Can Hallucinogens Help with End-of-Life Anxiety?

One psychiatrist studies how psilocybin may ease fears about death

November 23, 2014

Image:Tony Wyatt

Via:Flickr Creative Commons

At the risk of stating the obvious, we’re all going to die. As that event creeps closer, the reality of that situation has an often-unsettling effect on people. Sadness and shock can soon turn into debilitating anxiety and depression. Faced with one of life’s great uncertainties, how do we cope?

Dr. Charles Grob, a psychiatrist and researcher at Harbor-U.C.L.A. Medical Center, believes he has an answer: hallucinogens. He has been studying how psilocybin — the psychoactive component of magic mushrooms - can reduce death anxiety for end-stage cancer patients. His results, published in the Archives of General Psychiatry, show that giving psilocybin to terminally ill people may help patients anxiety and depression about the end of end of life.

Grob details one experience with a patient:

There was one woman, this was her first experience ever with a hallucinogen. She was around 50 years old. She had a great deal of anxiety. Had been isolating herself from friends. Had kind of retreated from the world waiting to die and was just in a psychologically very disturbed state.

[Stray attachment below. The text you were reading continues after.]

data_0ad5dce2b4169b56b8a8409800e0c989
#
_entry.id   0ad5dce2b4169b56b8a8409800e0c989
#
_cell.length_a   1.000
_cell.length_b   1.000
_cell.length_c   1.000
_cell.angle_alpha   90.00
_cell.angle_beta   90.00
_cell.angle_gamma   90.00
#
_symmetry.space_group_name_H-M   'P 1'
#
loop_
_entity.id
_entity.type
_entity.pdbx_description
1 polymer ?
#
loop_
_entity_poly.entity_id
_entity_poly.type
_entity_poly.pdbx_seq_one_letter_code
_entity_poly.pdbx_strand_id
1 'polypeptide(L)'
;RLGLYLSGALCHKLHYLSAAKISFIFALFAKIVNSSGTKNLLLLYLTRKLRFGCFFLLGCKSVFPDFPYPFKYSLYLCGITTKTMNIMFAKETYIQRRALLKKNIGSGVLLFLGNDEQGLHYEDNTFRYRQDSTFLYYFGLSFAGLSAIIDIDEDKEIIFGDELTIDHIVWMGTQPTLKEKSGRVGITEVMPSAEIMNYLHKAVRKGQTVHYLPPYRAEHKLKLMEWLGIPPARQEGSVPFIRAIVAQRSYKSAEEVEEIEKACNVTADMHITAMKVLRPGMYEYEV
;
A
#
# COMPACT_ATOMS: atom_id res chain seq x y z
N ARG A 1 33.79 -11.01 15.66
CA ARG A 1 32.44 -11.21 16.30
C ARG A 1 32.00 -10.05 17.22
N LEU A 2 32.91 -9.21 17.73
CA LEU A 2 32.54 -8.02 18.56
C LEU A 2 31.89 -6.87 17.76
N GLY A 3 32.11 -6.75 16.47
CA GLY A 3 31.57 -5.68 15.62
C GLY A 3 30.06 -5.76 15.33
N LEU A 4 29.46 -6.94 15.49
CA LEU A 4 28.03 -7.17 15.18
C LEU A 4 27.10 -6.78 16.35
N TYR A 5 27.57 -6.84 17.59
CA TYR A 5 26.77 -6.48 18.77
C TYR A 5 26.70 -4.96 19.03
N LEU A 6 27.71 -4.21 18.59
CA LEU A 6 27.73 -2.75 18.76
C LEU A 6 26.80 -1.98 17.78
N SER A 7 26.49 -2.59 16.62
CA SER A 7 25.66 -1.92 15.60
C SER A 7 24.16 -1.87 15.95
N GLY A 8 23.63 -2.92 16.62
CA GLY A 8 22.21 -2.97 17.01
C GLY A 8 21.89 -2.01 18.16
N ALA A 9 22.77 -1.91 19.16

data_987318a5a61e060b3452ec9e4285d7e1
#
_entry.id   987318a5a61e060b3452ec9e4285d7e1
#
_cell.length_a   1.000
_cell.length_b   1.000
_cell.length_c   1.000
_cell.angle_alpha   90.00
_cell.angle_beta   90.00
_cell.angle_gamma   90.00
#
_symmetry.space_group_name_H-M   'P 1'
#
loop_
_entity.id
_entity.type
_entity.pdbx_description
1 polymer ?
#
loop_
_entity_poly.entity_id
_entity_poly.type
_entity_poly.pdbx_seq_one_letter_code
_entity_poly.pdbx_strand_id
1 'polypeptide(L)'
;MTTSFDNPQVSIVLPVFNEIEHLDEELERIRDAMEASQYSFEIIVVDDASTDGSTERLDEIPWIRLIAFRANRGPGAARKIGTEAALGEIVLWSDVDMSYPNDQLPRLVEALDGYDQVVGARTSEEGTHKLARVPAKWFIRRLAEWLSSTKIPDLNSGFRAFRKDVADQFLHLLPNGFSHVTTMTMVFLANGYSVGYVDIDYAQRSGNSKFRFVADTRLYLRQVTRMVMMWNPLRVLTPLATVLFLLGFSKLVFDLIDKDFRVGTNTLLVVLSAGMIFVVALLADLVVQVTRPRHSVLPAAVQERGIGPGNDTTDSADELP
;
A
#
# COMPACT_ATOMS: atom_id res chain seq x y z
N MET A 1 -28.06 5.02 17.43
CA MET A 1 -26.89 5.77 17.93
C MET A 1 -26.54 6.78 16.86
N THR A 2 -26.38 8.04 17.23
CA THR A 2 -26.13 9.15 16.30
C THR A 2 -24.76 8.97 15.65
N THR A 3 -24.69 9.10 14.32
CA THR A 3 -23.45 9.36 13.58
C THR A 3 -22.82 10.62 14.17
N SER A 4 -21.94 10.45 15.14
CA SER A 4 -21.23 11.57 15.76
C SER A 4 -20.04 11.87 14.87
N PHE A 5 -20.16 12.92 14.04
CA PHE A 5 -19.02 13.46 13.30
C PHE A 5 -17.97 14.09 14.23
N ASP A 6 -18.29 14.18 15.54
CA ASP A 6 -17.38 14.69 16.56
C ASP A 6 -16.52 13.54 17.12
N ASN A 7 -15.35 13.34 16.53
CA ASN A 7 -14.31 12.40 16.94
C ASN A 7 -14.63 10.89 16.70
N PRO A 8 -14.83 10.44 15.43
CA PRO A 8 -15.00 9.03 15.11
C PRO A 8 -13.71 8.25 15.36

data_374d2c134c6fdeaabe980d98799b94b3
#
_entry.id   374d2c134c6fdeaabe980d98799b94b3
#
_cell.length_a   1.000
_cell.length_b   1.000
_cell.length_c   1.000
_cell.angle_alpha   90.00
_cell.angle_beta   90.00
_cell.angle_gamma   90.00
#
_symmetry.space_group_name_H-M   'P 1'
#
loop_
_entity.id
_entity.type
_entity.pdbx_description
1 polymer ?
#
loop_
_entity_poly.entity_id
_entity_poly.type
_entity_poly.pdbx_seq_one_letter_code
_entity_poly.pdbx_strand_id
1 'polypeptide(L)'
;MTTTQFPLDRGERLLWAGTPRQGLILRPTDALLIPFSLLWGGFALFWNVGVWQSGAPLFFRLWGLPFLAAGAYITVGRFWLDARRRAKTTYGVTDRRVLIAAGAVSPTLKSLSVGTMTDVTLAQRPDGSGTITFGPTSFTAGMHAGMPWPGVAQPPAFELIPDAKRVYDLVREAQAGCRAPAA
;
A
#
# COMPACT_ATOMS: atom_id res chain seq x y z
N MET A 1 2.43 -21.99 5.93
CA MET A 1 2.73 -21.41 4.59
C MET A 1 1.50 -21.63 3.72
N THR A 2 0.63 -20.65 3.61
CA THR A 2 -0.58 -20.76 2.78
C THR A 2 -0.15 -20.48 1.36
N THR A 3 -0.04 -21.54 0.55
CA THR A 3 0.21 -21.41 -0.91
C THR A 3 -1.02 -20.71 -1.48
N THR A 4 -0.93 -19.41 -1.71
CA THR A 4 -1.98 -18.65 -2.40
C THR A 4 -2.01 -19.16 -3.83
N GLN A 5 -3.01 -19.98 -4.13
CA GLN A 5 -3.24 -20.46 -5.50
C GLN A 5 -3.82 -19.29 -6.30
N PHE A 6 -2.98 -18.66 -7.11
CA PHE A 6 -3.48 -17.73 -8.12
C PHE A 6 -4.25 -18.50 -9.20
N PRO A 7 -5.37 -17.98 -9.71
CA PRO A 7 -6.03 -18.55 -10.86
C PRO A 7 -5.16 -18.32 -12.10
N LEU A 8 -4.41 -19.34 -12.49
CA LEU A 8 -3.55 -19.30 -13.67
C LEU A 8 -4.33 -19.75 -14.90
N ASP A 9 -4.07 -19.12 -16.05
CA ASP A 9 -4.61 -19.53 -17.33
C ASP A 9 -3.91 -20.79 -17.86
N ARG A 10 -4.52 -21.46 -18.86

Grob says he administered the psilocybin but - unlike most other study subjects - the woman didn’t respond for the first few hours. Grob asked his assistant for more stimulating music, and soon after, tears were streaming down the patient’s face. According to Grob,

For her it was a very very healing experience. Afterwards her anxiety appeared much less. She had previously before the study been on an antidepressant, which for the purposes of the study she had agreed to go off of, but fully expecting to start taking it as soon as her treatment was over with us. But afterwards she found no need to go back on the antidepressant. It really seemed to re-equilibrate her mood.

In the end, Grob says his study has changed how he thinks about his own death.

Having been with my subjects and seen their courage was very heartening to me. And I would say, “Take heart,” that death need not be an overwhelming existential nightmare. But even in the final moments there might still be a sense of meaning and a sense of purpose and a sense of moving forward, albeit moving into the unknown, but still a sense of moving forward.